Who can claim to be immune from the odd bout of tipsy pretension? There is a certain conceited satisfaction to be had swirling cheap red wine around an outsized glass and pretending to follow a discussion on avant-garde opera late on a Friday night. I urge you to try it. If Eko Eschun and Mariella Frostrup’s features swim and morph into a drunken blurry soup, simply place a hand over one eye or admit defeat and fall into a fitful slumber.
Mark Lawson used to host the Late Review and he has an article in the Guardian today pondering the novelistic qualities of some recent news stories. He gives some examples but misses out the most intriguing and apposite story – the Byzantine thriller of London’s Polonium Murder.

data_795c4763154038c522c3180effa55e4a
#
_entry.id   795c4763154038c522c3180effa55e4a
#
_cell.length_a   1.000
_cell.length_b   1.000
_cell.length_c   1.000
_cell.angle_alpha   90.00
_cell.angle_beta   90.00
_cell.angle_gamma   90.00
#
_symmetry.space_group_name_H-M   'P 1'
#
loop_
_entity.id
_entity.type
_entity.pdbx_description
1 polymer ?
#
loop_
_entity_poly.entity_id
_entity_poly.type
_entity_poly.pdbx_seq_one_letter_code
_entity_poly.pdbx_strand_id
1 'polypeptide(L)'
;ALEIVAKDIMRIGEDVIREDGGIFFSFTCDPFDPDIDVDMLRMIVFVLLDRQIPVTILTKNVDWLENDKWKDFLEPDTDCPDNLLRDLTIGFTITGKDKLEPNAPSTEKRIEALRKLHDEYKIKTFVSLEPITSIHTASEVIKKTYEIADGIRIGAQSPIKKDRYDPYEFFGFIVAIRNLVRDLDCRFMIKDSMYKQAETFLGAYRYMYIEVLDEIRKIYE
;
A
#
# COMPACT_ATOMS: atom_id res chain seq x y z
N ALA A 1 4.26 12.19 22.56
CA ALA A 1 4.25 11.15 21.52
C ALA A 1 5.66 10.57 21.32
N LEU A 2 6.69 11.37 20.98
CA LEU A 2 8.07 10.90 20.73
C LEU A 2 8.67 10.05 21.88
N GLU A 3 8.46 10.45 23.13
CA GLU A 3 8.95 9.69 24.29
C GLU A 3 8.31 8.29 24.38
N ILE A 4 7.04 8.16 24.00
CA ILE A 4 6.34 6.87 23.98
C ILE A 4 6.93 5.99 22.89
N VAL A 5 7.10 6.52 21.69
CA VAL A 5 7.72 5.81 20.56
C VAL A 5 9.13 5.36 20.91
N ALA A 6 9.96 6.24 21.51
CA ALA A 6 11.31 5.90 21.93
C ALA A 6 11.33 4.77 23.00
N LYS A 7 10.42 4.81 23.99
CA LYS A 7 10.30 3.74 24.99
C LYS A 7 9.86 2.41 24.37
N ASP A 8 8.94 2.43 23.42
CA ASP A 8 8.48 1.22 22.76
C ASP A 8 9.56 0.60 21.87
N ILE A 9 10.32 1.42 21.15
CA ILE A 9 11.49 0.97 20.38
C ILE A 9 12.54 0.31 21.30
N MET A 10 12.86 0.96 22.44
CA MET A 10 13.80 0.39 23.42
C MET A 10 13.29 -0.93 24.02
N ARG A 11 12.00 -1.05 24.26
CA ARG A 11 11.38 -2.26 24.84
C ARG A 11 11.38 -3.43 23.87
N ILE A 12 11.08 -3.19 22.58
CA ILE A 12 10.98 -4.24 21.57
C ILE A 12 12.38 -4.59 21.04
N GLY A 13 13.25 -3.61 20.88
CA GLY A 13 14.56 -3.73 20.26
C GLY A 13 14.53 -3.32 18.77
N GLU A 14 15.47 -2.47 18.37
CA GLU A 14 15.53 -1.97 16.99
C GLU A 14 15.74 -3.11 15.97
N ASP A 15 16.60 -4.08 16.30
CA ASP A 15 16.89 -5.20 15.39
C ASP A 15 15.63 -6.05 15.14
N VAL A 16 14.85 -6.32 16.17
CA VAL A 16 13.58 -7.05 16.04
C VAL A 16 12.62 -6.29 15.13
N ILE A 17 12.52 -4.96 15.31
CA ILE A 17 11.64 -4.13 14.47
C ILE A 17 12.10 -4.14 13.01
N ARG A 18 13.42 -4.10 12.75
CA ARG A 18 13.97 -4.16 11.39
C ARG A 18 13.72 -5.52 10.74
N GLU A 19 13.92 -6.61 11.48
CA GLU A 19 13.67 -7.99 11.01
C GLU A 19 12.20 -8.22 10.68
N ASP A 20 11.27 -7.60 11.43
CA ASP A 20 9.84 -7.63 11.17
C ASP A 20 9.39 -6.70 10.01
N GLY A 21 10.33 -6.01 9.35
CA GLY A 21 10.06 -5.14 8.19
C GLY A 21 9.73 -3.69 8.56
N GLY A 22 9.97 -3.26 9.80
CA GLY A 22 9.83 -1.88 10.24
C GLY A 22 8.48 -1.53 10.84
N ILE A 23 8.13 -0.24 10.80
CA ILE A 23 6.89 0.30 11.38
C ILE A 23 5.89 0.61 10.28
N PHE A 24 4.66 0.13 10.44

Nevertheless there are some interesting ideas in the piece, particularly when Lawson ponders the internet’s influence. His argument is that access to media such as Facebook or indeed blogging encourages people to live their lives as a “structured narrative”. The acts they commit become more akin to fiction than reality and they provide their accompanying commentary through these websites.
This blurring of life and art is a pillar of post-modernism and certainly isn’t a new idea. It is an intriguing notion however that a new sensibility influenced by the web and other new media is having a real effect on the stories we are seeing in conventional news sources.